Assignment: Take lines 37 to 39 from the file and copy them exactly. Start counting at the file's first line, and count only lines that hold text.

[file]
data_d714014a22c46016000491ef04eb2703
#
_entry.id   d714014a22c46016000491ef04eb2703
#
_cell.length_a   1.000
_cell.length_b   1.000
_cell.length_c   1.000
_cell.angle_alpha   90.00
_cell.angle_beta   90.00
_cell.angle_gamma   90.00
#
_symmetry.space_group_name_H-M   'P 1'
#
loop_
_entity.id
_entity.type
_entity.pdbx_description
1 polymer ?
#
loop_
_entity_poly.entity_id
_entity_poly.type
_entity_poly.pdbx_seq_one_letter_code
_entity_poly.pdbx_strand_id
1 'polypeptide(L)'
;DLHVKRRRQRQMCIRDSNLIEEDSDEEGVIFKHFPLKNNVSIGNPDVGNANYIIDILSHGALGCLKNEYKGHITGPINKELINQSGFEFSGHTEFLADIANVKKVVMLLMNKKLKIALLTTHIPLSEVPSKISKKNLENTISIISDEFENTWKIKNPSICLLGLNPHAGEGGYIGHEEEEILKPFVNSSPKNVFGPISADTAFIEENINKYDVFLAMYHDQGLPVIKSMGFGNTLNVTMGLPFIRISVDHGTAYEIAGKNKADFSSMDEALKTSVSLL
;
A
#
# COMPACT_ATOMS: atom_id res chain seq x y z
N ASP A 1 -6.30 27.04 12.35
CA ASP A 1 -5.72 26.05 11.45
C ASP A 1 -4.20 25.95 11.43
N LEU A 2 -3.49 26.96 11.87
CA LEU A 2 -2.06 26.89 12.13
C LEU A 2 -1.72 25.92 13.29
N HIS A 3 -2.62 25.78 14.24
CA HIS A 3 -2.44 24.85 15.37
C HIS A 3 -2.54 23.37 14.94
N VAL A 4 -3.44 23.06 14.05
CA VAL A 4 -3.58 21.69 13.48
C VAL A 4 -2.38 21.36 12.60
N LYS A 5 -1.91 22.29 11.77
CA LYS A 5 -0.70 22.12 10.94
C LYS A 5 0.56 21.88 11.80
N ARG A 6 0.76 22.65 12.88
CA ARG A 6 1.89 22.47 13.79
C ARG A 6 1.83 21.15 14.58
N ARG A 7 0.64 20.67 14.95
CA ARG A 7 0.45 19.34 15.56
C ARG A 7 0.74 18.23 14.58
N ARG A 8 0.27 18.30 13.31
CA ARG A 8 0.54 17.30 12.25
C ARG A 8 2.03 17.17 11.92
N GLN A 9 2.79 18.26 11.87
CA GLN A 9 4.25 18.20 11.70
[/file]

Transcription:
N HIS A 3 -2.62 25.78 14.24
CA HIS A 3 -2.44 24.85 15.37
C HIS A 3 -2.54 23.37 14.94